After nearly two months of no new local virus infections, a new cluster has shown up in a Beijing wholesale market with at least 79 confirmed infections linked to the location.
Cases with connections to the Xinfadi market have been picked up in neighbouring Hebei and as far as north-eastern Liaoning province, nearly 700km away.
While the authorities have shut the Beijing market and locked down estates around it, the government appears to be trying to avoid the full-scale lockdowns of earlier this year that brought the country – and its economy – to a grinding halt.
The Beijing authorities have been keen to keep the city of 20 million calm, with various state media editorials and government officials saying that people should “heighten alert but not panic”.
“We must avoid the new local epidemic from affecting the resumption of work and production,” the nationalistic tabloid Global Times wrote in an editorial yesterday.
Yet there are indications of the severity of the situation. By the end of yesterday, 12 more districts had raised their risk level to “medium”, taking the total number of at-risk areas to 22. Only one district, Fengtai, site of the Xinfadi market, is classified high risk.
Another 10 residential estates surrounding a second market – Yuquandong – in west Beijing have also been put under lockdown after infections in people working there. They had previously visited the Xinfadi market.
While Xinfadi is about 18km from Beijing’s political and cultural heart, the fact that it is responsible for close to 80 per cent of fruit and vegetable supplies means that hundreds visit the market daily.
Each one of them is a potential virus vector – that cases have surfaced in eight of Beijing’s 16 districts is important to note – and it is no surprise officials are now going from door to door to check for past visitors to the market.
The emergence of an outbreak, in the capital no less, poses one of the biggest challenges to China’s handling of the virus, which had been largely put under control.
It also raises the question of how much, exactly, is enough?
While the country has undergone strict lockdowns of varying degrees, Beijing has been far more stringent, requiring visitors to serve a two-week quarantine as recently as last month, with schools and gyms reopening only this month.
International flights are still being diverted to a third airport for health screenings before passengers can re-board to Beijing.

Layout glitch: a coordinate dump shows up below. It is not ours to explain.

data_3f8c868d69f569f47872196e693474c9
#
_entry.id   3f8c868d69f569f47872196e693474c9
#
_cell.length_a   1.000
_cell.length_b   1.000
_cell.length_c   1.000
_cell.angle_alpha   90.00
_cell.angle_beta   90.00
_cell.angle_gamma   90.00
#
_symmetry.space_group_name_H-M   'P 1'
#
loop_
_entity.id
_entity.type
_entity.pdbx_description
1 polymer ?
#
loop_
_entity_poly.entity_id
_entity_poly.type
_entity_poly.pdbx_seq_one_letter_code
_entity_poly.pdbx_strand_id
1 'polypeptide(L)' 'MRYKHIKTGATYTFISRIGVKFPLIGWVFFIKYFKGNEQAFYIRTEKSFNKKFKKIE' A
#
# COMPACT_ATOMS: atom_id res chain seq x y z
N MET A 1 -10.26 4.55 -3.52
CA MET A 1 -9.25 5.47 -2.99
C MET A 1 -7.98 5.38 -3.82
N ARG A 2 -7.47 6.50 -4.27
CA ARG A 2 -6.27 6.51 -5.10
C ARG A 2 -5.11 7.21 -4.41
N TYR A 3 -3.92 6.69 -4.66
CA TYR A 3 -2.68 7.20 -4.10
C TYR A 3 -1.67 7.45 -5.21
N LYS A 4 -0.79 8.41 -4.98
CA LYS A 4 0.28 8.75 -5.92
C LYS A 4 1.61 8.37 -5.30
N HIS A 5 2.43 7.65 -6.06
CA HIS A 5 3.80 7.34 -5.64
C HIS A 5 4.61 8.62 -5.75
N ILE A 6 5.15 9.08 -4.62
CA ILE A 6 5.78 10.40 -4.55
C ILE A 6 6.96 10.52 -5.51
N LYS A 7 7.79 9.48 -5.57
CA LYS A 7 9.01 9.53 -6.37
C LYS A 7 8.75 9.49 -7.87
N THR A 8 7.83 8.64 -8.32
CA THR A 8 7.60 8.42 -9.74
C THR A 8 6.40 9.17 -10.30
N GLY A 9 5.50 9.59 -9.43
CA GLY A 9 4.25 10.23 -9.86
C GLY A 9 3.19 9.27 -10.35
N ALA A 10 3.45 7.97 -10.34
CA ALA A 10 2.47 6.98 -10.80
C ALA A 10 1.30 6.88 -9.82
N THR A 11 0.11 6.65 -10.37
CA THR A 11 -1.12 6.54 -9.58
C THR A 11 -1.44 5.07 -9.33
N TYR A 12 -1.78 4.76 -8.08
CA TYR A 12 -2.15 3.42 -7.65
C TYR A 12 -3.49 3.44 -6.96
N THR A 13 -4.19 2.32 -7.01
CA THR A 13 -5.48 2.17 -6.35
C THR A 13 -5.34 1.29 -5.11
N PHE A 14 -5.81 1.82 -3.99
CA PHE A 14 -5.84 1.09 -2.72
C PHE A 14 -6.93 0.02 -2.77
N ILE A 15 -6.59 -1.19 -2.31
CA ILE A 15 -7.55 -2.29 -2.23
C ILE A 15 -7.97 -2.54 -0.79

There has been a dizzying flow of information, with new websites sending multiple push alerts every hour to keep residents abreast of developments while lists of neighbourhoods where infected patients live are updated daily.
Recently reopened gyms have been shut again and restaurants are urged to practise social distancing.
But some in the hospitality industry say they are facing another hit after being told to stop selling salmon as a precautionary measure while others say they have to stop selling imported seafood too.
“Some of the best produce might not be from China, so surely we have to import things like lobsters and razor clams,” said the owner of two Cantonese restaurants who declined to be named.
“I guess now we’ll just have to wait and see how things go. It’s like we took three steps forward and two steps back.”
The authorities also appear keen to avoid another lockdown, which was how they dealt with outbreaks last month in cities near the Russian border.
Nearly a month of shutdowns from earlier this year resulted in China’s first ever contraction in its quarterly gross domestic product, and no growth target was unveiled last month at annual parliamentary meetings.
Instead, a raft of measures to boost the economy and encourage consumption was announced, a hint of the headwinds to come.
Then there are also concerns about wet markets – usually bustling, crowded and sweaty places that easily facilitate the spread of disease.
But this could be because of an individual’s personal hygiene rather than the produce that is carrying the virus, noted Dr Wu Zunyou, chief epidemiologist at the Chinese Centre for Disease Control and Prevention.
China’s initial coronavirus cases were discovered at a wholesale market in Wuhan, which had also sold wildlife for consumption.
Chaoyang district, an area that includes the central business district, has voluntarily tested merchants and staff at over 40 markets selling agricultural produce, livestock and seafood.
But epidemiologist Benjamin Cowling from the University of Hong Kong said wet markets might not be the “most risky” of all locations.
The cases in Wuhan were picked up because they were linked to the market but scientists increasingly believe those infections might not have passed from animals to humans, said Professor Cowling, who specialises in epidemiology and biostatistics.
“In Beijing it is possible that there are now handfuls of infections in other parts of the city, including some linked to the market outbreak and perhaps others from different sources,” he told The Straits Times.